There were 1,309 reported incidents of anti-Semitic crimes in 2016 – up 36 per cent on the previous year.
With as many as 60 per cent of victims staying silent about their ordeals, the true level of hate crime is even greater.
The scale of recorded anti-Semitic hate crime was revealed in a report by the Community Safety Trust.
David Delew, chief executive of the CST, commented: “Whilst Jewish life in this country remains overwhelmingly positive, this heightened level of anti-Semitism is deeply worrying and it appears to be getting worse.”
Amber Rudd has pledged try and eradicate anti-Semitic hate crime
Criminals who target Jews because of their faith were condemned by Home Secretary Amber Rudd.
“It is vital we ensure the safety and security of our Jewish community and this Government will continue to do all we can to stamp out these vile attacks and encourage those who experience them to come forward.”
Communities Secretary Sajid Javid added: “Anti-Semitism must be understood for what it is – an attack on the identity of people who live, contribute and are valued in our society.
British Jews are encouraged to report any hate crime they may have experienced
“Hatred and bigotry must not be allowed to grow without challenge. That’s why it’s so important that we all tackle the attitudes that fuel prejudice and speak out.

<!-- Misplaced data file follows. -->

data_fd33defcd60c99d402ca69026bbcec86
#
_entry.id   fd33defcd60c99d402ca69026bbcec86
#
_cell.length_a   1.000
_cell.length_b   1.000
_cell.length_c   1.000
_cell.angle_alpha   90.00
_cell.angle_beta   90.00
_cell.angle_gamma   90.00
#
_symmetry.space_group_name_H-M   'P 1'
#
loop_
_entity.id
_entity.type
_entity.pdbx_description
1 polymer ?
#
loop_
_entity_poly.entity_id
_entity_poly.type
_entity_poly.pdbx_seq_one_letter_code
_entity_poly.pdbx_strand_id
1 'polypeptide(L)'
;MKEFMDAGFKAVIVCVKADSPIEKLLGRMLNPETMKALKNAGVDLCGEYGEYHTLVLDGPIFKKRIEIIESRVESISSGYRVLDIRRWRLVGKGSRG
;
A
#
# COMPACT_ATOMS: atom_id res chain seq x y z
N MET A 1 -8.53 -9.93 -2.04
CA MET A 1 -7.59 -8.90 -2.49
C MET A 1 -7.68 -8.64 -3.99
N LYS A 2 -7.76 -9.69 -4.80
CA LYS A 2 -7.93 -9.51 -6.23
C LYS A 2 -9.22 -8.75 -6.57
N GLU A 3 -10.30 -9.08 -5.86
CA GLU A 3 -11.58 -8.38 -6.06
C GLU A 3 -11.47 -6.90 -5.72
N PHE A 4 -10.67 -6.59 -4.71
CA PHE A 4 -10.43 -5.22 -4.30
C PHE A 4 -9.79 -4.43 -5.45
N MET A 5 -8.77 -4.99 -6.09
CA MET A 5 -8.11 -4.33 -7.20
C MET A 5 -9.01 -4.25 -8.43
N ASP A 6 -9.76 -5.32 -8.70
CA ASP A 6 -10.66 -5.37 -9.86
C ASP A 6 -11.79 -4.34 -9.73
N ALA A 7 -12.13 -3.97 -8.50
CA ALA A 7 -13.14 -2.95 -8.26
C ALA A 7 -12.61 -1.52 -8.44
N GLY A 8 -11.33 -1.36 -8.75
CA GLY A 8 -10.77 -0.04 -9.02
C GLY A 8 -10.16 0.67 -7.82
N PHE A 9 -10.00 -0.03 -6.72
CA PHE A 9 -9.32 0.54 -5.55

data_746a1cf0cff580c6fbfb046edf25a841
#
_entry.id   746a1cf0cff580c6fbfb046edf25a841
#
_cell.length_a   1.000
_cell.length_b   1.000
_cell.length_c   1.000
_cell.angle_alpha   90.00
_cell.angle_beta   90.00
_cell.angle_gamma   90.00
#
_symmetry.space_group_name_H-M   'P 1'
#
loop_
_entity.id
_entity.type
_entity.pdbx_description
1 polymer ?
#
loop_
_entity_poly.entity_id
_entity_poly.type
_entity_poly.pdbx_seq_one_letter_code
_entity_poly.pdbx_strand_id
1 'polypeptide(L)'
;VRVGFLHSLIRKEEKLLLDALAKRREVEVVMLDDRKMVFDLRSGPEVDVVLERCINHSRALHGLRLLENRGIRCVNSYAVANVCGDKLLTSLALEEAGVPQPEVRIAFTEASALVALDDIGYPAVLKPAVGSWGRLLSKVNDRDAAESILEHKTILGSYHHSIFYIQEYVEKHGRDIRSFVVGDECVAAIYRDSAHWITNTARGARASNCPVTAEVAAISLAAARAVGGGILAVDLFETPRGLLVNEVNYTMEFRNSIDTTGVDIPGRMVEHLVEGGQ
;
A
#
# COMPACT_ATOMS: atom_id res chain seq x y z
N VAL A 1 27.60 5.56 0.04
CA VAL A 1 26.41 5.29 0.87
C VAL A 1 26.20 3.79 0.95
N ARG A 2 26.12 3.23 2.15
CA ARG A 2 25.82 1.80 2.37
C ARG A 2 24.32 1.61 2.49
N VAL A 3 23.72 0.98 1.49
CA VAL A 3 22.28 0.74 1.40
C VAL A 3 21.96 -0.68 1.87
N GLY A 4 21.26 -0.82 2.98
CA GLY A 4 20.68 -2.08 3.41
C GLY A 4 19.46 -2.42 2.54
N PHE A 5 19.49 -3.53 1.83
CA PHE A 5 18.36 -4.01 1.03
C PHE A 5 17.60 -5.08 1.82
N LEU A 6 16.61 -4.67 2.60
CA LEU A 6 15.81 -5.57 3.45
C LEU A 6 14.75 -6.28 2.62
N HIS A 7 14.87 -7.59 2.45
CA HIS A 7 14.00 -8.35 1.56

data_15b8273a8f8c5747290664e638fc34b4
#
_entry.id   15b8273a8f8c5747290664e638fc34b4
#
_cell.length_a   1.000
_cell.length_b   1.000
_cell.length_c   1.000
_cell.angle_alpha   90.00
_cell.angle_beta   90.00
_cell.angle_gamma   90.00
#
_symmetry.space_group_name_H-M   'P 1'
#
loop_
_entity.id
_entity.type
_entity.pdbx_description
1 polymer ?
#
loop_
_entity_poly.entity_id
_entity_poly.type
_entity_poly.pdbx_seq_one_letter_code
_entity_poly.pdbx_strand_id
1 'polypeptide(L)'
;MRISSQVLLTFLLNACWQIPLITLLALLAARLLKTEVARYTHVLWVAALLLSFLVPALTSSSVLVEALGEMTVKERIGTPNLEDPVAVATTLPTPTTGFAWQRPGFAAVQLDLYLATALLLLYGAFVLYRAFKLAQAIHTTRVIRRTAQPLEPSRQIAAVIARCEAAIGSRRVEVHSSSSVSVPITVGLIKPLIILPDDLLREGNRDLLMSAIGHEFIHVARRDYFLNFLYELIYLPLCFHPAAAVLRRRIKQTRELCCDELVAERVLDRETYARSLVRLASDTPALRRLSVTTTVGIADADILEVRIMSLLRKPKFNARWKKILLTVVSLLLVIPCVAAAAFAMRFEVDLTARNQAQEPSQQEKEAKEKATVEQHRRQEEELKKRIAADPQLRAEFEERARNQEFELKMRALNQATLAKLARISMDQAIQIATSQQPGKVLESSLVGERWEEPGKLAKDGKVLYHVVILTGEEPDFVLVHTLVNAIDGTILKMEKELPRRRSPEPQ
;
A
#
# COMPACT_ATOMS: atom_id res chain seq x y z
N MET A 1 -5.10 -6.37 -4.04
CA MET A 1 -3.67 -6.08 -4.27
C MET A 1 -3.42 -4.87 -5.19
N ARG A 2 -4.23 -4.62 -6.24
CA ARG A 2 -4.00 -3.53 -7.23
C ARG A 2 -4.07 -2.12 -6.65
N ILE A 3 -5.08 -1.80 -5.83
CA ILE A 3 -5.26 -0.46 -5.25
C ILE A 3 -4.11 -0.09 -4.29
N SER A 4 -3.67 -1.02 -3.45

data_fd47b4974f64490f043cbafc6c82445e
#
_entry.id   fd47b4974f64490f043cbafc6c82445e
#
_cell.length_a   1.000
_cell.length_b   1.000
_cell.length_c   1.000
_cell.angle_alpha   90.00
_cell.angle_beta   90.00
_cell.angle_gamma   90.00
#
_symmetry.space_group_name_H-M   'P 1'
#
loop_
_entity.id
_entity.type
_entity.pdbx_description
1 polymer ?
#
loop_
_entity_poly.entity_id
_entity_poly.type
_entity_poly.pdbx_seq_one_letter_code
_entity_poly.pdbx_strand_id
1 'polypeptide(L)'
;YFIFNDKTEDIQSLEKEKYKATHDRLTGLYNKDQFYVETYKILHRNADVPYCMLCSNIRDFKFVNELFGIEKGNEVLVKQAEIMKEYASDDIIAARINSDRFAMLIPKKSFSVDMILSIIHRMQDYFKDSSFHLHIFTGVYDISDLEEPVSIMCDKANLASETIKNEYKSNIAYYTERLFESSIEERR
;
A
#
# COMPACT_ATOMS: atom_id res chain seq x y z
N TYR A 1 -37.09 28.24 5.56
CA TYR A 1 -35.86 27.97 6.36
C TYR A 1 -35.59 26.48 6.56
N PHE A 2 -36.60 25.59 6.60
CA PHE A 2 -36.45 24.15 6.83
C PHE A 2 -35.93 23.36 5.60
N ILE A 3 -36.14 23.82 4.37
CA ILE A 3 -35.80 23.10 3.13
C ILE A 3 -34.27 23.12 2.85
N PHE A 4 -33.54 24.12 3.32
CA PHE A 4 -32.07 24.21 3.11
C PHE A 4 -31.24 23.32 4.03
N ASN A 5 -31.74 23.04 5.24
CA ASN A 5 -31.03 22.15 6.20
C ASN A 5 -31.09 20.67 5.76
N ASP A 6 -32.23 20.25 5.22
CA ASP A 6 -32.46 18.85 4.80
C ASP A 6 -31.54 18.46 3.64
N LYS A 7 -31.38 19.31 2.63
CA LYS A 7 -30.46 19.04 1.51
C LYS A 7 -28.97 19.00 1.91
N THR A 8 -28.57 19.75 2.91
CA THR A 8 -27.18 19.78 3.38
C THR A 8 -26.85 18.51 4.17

“We can never be complacent and must ensure that Britain remains a safe place for Jewish people.”
Labour Party deputy leader Tom Watson said: “The findings of this report are extremely distressing.
“I don’t want to live in a country where any member of the Jewish community feels unsafe, afraid or discriminated against and it is shocking that the number of anti-Semitic incidents is on the rise in the UK.”
The most common type of hate crime recorded by the CST was verbal abuse of visibly Jewish people in public.
One of several incidents highlighted by the CST involved six girls wearing Jewish school uniform on a bus in January.
The new mandatory National Living Wage (NLW) has come into force, requiring employers to pay workers aged 25 and over at least £7.20 an hour.
It is expected to give 1.3 million workers an immediate pay rise. The policy was announced in last summer’s Budget by Chancellor George Osborne, in an effort to create a higher-wage, lower-welfare economy.
Workers aged 21 to 24 will continue to be entitled to the National Minimum Wage of £6.70 an hour.
The intention is for the NLW to rise to more than £9 an hour by 2020.
But there are fears of job losses as companies struggle to pay the new higher wages.
The independent Office for Budget Responsibility has warned that 60,000 jobs could go as a result.